Victorian Premier Daniel Andrews has set gender quotas for appointments to government boards — meaning that board appointments in the state must be at least 50 per cent women. His announcement of the move follows the release earlier this month of Women on Boards’ 2015 Boardroom Diversity Index — the results of which were nothing short of staggering, as UN Women director Julie McKay writes for Mamamia today.
Imagine if rather than celebrating the companies that have appointed one woman to their board as a marker of progress towards gender equality, we were recognising companies for reaching gender parity.
Imagine if rather than celebrating when a company sets a 25 percent target for women in leadership, we were celebrating the companies who had committed to reaching gender parity within five years.
This month, Women on Boards released its 2015 Boardroom Diversity Index and to be honest, the results are staggering.
Despite slow progress, out of the ASX300, 81 companies still have no women on their boards. In the ASX100, there are five ‘stag’ companies.
It simply isn’t good enough. And for me, it is time that we had a conversation about how to drive change, when awareness raising and good intention simply isn’t resulting the changes necessary.
Why are women on boards important?
There is significant evidence that diverse boards are more effective and have stronger financial performance. Credit Suisse’s Gender Diversity and Corporate Performance report (2013) found that companies with more than one woman had delivered on average, higher returns, lower gearing and better average growth over the last six years.
Women on boards bring different perspectives and leadership styles, which even men who have resisted the need to have women on boards reflect positively on, once the chance has happened. While it is difficult to measure, it is also understood that being able to see women in senior leadership roles is likely to increase the retention of female staff in the organisation.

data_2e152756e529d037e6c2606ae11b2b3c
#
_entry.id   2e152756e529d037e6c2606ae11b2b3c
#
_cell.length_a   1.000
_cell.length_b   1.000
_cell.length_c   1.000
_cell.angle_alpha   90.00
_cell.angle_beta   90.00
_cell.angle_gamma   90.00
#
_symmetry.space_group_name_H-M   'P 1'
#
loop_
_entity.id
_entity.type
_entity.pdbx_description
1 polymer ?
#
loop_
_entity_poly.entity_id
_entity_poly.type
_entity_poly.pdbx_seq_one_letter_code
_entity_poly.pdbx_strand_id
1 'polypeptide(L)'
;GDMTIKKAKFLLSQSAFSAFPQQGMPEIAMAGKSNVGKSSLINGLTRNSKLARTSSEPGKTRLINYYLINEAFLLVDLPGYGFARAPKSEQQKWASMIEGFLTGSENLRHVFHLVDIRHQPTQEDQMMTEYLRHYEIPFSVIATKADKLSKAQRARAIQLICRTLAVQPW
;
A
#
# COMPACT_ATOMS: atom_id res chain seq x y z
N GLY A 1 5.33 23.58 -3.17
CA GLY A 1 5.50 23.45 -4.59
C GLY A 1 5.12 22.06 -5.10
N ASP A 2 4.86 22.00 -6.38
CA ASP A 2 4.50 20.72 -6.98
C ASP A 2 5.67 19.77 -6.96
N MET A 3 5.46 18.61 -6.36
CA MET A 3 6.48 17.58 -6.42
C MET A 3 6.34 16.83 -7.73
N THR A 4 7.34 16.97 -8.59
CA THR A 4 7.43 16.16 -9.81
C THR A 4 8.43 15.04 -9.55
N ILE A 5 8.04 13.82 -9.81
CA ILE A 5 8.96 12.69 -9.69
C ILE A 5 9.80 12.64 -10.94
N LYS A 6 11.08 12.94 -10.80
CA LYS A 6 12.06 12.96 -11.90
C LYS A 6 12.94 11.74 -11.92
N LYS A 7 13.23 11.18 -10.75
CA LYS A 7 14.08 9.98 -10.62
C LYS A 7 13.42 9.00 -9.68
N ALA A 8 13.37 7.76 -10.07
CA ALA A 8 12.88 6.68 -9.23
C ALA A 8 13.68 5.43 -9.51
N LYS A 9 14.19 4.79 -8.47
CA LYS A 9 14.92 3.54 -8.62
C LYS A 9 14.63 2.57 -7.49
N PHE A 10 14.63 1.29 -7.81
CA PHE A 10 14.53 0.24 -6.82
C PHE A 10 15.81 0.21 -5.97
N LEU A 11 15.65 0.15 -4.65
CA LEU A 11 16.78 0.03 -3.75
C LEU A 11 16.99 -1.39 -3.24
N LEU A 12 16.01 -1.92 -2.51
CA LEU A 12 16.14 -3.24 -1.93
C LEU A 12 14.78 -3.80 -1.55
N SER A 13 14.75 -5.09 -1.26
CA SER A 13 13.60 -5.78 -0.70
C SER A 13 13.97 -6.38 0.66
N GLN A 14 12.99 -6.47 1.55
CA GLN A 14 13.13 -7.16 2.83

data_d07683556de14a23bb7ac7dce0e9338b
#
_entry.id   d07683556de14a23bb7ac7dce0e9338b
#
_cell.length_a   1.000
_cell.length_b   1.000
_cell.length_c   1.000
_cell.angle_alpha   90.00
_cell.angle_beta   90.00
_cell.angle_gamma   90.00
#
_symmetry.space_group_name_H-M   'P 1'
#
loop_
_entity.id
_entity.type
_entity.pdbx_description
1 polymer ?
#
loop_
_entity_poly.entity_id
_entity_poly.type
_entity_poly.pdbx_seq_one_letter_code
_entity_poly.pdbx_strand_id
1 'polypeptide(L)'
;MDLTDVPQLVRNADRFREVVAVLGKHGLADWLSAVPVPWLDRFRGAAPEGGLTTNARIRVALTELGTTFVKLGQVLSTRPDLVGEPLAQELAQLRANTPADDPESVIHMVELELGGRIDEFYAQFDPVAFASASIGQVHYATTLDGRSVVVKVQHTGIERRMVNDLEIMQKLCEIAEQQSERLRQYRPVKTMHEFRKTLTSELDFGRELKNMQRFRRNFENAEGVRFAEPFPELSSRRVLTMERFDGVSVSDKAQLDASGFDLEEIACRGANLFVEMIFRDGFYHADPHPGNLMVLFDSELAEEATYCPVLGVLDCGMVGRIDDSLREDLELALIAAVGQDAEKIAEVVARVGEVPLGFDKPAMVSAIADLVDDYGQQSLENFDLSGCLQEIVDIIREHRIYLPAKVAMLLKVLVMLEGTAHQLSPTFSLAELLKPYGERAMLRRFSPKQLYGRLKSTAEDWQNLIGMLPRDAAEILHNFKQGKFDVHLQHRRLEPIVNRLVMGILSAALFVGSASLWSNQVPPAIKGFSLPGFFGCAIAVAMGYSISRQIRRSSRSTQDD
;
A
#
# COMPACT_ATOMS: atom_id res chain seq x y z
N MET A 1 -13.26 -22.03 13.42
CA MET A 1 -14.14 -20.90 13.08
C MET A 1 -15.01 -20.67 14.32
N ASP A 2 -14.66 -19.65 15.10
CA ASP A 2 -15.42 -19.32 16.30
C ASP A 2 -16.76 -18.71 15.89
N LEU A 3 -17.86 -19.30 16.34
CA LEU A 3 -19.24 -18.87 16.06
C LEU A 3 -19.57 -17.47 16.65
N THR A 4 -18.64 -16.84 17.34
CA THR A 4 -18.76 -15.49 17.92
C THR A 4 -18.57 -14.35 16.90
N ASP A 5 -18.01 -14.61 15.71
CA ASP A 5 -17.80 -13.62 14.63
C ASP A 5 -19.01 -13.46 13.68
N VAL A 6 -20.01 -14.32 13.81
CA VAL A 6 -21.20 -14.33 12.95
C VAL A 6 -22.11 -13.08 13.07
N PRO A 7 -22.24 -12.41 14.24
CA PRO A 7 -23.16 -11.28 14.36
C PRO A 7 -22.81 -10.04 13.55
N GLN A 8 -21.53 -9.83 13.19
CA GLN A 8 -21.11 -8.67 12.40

You might also like: This ad reminds us of the double standards powerful women still face
To activate effective strategy and governance, it isn’t a stretch to understand that the Board needs to reflect the customer and employee base. The buying power of women is undeniable and it doesn’t make sense to ignore such a significant market.
Finally, because of the way our society is structured and the systemic bias against women that has existed in our workplaces, women remain underutilised in the senior leadership and board ranks.
Companies who recognise this, can access a pool of deeply well qualified women – who will only drive value for the organisation.
How do we affect change?
From my perspective, at a national level, it is time to seriously consider quotas. Norway has done it and more recently, Germany has enacted legislation requiring big businesses to have women on their boards.
I don’t believe that on their own, quotas will effectively drive behavioural change, but my generation are literally going to die waiting for the progress to be made without them. Given that there does not appear to be Government will to adopt temporary special measures in Australia, I thought it would be useful to reflect on some of the potential other drivers of change.